What God has done for me will never be forgotten,
    the God whose very name is holy, set apart from all others.
His mercy flows in wave after wave
    on those who are in awe before him.
He bared his arm and showed his strength,

    scattered the bluffing braggarts.
He knocked tyrants off their high horses,
    pulled victims out of the mud.
The starving poor sat down to a banquet;
    the callous rich were left out in the cold.
He embraced his chosen child, Israel;
    he remembered and piled on the mercies, piled them high.
It’s exactly what he promised,
    beginning with Abraham and right up to now.

Um, wow.

Adventia, day 16

Nothing makes Advent better than great music. Today we listen to the wonderful arrangement of the famous Austrian folk tune, “Still, Still, Still” by Future of Forestry.

Still, Still, still
Let all the earth be still
For Mary in her arms enfolding
Hope of all the world is holding
Still, still, still
Let all the earth be still

Sing, sing, sing,
Sweet angel voices sing
While Jesus lies in manger dreaming
Seraph choirs from heaven are streaming
Sing, sing, sing
Sweet angel voices sing

Light light light
Let all the earth be light
The holy star its news a blazing
Sign of hope for nations blazing
Light, light, light
Let all the earth be light

Adventia, day 13

Adventia, day 13. The poem is “Incarnation.” The poet is Irene Zimmerman. This poem originally appeared in Incarnation: New and Selected Poems for Spiritual Reflection, © 2004 Irene Zimmerman. Sister Irene Zimmerman, OSF, is a Franciscan nun living in Milwaukee, Wisconsin.


In careful hands

God held the molten world –

fragile filigree

of unfinished blown glass.

Then Mary’s word: Yes!

rose like a pillar of fire,

and Breath blew creation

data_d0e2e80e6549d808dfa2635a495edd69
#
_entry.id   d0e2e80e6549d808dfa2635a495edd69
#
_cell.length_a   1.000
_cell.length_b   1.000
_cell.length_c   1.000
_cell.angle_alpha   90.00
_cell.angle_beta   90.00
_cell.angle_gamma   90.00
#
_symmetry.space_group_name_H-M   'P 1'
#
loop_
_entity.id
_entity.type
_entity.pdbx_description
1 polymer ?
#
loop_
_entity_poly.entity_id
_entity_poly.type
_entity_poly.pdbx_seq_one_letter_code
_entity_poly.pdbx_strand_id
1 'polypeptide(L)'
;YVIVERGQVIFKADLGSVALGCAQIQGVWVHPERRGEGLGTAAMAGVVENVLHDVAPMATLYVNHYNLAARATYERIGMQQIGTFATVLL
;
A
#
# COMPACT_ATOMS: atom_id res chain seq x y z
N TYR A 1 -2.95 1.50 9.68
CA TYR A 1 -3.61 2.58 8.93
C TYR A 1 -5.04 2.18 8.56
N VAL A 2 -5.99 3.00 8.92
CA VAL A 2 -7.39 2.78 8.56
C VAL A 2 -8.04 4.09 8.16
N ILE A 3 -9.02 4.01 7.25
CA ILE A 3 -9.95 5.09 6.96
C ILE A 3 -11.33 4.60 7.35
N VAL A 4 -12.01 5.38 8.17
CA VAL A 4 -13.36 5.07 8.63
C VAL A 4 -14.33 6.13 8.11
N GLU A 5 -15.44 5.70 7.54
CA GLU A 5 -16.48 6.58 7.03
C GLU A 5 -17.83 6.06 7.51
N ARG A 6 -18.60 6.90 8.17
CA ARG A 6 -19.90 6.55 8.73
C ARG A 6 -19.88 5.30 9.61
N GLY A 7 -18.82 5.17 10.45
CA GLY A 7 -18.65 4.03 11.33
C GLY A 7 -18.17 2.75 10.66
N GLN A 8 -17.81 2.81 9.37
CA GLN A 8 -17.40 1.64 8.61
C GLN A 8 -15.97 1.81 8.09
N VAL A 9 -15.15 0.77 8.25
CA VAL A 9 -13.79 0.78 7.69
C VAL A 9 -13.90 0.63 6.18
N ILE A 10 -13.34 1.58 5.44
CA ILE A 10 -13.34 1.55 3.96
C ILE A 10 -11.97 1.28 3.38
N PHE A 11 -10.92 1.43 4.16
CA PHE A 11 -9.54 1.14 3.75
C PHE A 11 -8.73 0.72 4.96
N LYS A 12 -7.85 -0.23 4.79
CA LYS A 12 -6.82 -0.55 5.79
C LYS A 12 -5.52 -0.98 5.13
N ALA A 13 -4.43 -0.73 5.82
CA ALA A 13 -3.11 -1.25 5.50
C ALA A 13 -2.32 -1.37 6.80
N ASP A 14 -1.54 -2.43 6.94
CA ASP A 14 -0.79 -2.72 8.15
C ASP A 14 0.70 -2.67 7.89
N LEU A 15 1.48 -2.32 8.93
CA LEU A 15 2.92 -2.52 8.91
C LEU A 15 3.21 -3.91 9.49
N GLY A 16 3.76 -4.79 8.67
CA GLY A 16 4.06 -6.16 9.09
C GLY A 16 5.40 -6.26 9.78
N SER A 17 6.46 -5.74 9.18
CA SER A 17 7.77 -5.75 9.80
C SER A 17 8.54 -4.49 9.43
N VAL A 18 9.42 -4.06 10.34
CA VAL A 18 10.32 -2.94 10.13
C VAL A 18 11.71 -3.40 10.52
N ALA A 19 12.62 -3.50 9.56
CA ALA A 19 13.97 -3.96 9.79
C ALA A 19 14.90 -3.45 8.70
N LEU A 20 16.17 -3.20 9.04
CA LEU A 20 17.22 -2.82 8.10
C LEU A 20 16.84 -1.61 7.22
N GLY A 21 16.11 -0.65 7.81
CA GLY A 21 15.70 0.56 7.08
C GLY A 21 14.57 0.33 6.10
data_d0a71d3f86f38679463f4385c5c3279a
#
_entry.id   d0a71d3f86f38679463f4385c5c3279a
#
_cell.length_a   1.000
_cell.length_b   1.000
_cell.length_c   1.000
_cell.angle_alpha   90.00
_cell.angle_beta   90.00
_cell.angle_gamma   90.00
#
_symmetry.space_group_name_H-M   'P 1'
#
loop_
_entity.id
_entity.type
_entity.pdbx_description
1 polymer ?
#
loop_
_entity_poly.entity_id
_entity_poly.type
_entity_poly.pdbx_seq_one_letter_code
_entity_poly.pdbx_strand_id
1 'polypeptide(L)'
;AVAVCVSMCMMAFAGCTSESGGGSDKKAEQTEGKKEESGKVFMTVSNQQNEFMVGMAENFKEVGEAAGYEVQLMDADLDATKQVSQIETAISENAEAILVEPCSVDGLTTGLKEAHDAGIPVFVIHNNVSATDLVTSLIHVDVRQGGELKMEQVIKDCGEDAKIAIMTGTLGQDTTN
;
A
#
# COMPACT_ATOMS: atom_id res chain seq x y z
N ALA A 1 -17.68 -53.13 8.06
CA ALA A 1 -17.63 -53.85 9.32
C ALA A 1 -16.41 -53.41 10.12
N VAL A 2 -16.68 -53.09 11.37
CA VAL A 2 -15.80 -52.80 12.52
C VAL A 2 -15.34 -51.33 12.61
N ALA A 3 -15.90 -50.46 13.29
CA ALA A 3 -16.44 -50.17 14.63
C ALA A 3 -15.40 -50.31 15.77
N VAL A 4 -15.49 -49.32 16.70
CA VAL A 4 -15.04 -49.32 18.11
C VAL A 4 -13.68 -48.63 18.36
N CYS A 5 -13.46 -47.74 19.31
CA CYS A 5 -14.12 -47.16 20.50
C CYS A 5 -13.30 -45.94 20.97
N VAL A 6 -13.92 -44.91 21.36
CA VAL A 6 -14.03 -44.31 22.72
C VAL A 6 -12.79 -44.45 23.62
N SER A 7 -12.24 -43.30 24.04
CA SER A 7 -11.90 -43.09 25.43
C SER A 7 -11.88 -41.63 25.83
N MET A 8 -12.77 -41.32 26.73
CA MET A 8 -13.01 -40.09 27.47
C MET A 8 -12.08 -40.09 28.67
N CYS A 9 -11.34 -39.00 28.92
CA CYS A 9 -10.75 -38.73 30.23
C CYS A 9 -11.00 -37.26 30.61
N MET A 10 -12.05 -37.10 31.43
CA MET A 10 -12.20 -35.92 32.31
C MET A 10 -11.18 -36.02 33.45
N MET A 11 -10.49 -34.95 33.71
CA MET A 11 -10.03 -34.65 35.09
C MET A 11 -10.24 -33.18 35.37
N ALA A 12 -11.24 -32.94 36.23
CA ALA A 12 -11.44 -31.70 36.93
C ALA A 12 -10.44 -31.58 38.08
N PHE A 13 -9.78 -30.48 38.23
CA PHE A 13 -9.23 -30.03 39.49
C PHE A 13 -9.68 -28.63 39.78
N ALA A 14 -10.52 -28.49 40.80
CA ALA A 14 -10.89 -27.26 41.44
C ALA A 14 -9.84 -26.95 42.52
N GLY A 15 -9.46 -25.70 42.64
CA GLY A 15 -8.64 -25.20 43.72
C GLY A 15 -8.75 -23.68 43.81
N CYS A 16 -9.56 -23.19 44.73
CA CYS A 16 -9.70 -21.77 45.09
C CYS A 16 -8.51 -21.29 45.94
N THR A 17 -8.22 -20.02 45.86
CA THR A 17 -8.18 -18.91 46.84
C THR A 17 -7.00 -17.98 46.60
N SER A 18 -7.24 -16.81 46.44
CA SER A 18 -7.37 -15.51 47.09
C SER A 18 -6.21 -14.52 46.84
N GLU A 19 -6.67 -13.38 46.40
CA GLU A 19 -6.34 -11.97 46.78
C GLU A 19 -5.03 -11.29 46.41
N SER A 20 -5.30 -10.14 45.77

into Christed crystal.

Adventia, day 12

For our offering today, I’ve decided to stretch outside the safe, sanitized confines of “respectable” or “easy” poetry. Instead, I choose this remarkably incisive and prophetic piece by poet, Dan Anderson.

For God’s Elect in Shopping Malls
Dan Anderson

For those who would not choose to grow old before the Son of Man comes.

A woman with eyes painted on her boobs.
Another reading ‘dodgy’, another inscrutable.
Unfailingly matched to personal genre.
Thematised Personalities of the latter Capitalism.

World writ on the chests of post-Christmas shoppers.
On their post-Christmas T-Shirts. Taunt as these turgid surplus days.
Or sagging with remorse, various colours of remorse.
Buyers. Gifted – those who grieve their gifts. For whatever reason.

Returning shirts. Those soft packages, small bombs of disappointment
That mined the carpet round the Christmas tree.
Sale shirts. Unwanted gifts never sold. A surplus of disappointment.
This excess week, just enough to reconcile the wrong gifts of the old year.

What cancer lives in the soul of a people who exchange gifts?
Gifts that were never thought precious to begin with. But were.
Gifts that were cheap because the panting labour of creation was stolen.
Groaning. Tired hands and aching backs that sutured them cheap.

T-shirts that were hated by their makers, and a disappointment to those who received them.
Who will never be worn. Passed from hand to hand but never worn.
Raped from the earth. Cotton-farms, Great scratches across her face. Unswabbed.
Made poisonous by hatred and other chemicals. Buried.
Done again. And again. Until there is nothing left to take and no where left to hide.

When the Son of Man comes, and all his Holy Angels with him,
Will he need to do more than open our landfills, speak to the T-Shirts,
Give them words to tell their stories, the testimony of fibres. To pronounce?
What was whispered in workshops will be shouted from the rooftops.
And the judgement written across our chests, graphically, designedly.

Stern Son, I would have no hope of your judgement.
If you had not worn such a shirt. Clothed yourself in flesh.
Hung upon, cared and washed, worn out. Worn still.
Been surplus. Been a disappointment. Been laid with the fodder.
Been unspeakably precious. Been the joy of groaning history.
Been unrecognised. Been bloodied. Been hung out to dry.

Laundering Son, how I long to be clothed by you.